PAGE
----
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Europe - One in three foreign-born persons overqualified for their jobs

09 December 2011

Over the years, migration has had an impact on the composition of European societies. In 2010, foreign-born persons accounted for 9.4% of the EU27 population. Their socio-economic situation was in general less favourable than for native-born persons, according to the latest data by the Statistical Office of the European Union (Eurostat).

In 2008 in the entire European Union (EU27), the unemployment rate of foreign-born persons aged 25 to 54 was higher than for native-born persons in this age group (10% compared with 6%). When employed, foreign-born persons often have more difficulties to find a job corresponding to their education level. This can be measured using an over-qualification rate, which refers to the percentage of persons with a high level of education who have a job, which does not correspond to this level. In the EU27 in 2008, foreign-born persons aged 25 to 54 registered a significantly higher over-qualification rate than native-born persons (34% compared with 19%).

Higher rates of unemployment and over-qualification for foreign-born persons

In 2008, the unemployment rate of foreign-born persons aged 25 to 54 was higher than for native-born persons in this age group in all member states for, which data are available, except Greece and Hungary. Particularly high gaps were registered in Belgium (14% for foreign-born compared with 5% for native-born), Sweden (11% and 3%), Finland (11% and 5%), Spain (15% and 9%), France (12% and 6%) and Germany (12% and 6%).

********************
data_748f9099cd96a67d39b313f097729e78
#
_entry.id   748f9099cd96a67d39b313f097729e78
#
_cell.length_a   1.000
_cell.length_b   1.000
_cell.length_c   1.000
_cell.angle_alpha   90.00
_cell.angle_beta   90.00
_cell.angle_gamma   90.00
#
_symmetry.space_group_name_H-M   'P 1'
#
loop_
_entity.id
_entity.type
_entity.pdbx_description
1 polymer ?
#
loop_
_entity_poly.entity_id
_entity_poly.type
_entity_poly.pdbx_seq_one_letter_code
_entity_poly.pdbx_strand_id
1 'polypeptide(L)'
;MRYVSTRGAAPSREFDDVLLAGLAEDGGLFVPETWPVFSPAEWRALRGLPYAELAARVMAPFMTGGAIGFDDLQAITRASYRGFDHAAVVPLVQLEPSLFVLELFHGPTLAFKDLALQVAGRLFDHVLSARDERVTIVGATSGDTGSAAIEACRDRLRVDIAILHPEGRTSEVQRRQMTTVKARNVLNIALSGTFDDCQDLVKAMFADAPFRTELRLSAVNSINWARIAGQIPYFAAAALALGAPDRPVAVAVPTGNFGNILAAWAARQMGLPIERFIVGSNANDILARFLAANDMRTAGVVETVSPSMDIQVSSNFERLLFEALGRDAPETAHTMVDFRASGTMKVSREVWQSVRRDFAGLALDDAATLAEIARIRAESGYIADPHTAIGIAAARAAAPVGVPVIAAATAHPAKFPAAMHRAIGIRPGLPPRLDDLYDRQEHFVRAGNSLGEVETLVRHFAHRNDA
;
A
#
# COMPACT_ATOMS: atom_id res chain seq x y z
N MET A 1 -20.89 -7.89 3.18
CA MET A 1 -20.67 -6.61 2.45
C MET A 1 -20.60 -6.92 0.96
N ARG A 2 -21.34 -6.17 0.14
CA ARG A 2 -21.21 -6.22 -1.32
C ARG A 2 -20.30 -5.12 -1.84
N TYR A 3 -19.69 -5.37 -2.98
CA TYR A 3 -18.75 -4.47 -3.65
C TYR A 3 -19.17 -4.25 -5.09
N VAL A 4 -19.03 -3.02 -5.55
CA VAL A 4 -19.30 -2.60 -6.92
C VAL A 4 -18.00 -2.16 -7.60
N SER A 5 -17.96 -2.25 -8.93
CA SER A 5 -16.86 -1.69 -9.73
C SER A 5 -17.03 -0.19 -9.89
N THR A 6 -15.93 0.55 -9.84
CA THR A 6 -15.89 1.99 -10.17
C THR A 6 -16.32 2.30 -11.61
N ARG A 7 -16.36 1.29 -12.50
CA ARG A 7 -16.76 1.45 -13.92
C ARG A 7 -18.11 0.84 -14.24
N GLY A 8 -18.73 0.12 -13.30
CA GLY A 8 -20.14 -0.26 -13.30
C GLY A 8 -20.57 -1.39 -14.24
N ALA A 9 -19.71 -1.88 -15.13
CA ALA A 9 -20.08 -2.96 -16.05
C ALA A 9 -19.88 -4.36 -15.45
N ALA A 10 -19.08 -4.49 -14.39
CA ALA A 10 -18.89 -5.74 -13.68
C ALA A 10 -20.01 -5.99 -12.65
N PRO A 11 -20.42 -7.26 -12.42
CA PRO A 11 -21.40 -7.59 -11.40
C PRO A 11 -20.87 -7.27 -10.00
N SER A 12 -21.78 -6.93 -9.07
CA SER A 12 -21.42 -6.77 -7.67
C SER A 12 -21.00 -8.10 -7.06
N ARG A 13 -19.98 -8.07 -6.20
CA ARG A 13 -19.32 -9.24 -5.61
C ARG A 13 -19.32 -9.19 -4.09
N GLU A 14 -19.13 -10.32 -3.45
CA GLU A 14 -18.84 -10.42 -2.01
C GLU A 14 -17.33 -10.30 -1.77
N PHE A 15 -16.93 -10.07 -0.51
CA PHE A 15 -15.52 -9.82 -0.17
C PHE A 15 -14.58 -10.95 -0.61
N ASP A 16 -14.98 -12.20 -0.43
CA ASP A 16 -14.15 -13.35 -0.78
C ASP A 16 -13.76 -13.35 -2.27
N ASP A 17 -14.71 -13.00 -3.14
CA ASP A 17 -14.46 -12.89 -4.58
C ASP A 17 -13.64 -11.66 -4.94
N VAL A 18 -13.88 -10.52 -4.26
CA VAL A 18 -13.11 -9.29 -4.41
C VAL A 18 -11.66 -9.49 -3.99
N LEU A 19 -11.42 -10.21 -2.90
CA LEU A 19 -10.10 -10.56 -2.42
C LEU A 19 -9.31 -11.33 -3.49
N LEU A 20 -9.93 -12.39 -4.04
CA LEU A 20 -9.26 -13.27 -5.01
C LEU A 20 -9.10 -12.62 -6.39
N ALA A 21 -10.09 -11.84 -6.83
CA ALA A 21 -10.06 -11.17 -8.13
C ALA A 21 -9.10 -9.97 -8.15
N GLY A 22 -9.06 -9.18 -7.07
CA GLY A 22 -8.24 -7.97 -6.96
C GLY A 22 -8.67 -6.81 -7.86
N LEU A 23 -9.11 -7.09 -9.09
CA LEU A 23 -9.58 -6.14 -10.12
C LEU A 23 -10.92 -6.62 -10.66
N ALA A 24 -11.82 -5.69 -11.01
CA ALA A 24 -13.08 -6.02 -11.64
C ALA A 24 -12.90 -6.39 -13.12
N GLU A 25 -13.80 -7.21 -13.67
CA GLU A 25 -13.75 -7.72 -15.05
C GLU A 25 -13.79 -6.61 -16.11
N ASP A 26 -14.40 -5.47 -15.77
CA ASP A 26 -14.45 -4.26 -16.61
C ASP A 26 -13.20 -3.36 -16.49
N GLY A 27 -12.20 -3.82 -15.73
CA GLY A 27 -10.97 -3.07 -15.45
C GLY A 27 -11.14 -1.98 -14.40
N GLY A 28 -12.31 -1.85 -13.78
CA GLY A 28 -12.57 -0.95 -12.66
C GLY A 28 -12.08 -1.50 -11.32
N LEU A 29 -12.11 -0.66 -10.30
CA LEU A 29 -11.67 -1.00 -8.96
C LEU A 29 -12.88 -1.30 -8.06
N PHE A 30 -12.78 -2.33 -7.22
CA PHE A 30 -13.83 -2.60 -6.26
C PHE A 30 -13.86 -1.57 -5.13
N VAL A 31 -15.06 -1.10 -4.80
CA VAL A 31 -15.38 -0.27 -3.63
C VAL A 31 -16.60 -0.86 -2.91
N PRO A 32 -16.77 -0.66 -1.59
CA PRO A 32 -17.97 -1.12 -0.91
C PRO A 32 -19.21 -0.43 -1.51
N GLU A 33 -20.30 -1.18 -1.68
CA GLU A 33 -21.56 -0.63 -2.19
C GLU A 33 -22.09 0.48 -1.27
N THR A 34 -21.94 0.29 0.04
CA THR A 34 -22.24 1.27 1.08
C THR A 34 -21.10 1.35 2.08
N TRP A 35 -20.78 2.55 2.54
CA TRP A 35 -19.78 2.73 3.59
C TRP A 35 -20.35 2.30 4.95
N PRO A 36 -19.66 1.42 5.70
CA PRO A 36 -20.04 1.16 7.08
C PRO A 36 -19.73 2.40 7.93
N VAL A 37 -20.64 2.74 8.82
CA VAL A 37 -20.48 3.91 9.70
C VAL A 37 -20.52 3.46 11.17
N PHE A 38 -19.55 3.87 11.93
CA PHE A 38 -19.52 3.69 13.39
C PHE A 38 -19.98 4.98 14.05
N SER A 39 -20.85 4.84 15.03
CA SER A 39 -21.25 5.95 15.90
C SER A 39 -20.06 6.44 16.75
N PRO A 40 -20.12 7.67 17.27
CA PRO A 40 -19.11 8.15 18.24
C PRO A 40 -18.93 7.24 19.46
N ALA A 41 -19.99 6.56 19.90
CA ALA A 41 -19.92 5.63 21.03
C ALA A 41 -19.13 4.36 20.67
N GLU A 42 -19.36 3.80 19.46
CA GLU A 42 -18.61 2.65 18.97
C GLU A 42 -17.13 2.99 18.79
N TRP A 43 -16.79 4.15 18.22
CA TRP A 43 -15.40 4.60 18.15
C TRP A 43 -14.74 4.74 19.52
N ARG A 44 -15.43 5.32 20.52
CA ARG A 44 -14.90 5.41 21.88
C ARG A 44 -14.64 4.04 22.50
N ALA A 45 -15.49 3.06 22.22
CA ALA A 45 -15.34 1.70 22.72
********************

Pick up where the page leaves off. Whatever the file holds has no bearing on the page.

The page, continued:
As regards employment, foreign-born persons aged 25 to 54 registered a significantly higher over-qualification rate than native-born persons in 2008 in all member states for which data are available. The difference was particularly marked in Greece (62% for foreign-born compared with 18% for native-born), Italy (50% and 13%), Spain (58% and 31%), Cyprus (53% and 27%), Estonia (47% and 22%) and Sweden (31% and 11%).

One in three foreign-born person aged 25 to 54 at risk of poverty or social exclusion

In 2008 in the EU27, 31% of the foreign-born aged 25 to 54 were assessed to be at risk of poverty or social exclusion, following the criteria set by the Europe 2020 strategy. The native-born registered a lower rate of 20%. This pattern was observed in all member states for which data are available, except Hungary and Lithuania. Particularly high gaps were recorded in Belgium (36% for foreign-born compared with 13% for native born), Sweden (32% and 10%), Greece (45% and 23%), France (34% and 14%), Austria (32% and 13%), Finland (31% and 13%) and Denmark (31% and 13%).

Foreign-born persons are also in a less favourable situation with regard to housing conditions. In 2008 in the EU27, foreign-born persons aged 25 to 54 were more likely to live in overcrowded dwellings than native-born persons (23% compared with 19%). The differences were particularly high in Austria (40% for foreign-born compared with 9% for native born), Greece (49% and 26%), Slovenia (61% and 41%), France (26% and 8%) and Denmark (21% and 6%).

The EU27 includes Belgium (BE), Bulgaria (BG), the Czech Republic (CZ), Denmark (DK), Germany (DE), Estonia (EE), Ireland (IE), Greece (EL), Spain (ES), France (FR), Italy (IT), Cyprus (CY), Latvia (LV), Lithuania (LT), Luxembourg (LU), Hungary (HU), Malta (MT), the Netherlands (NL), Austria (AT), Poland (PL), Portugal (PT), Romania (RO), Slovenia (SI), Slovakia (SK), Finland (FI), Sweden (SE) and the United Kingdom (UK).

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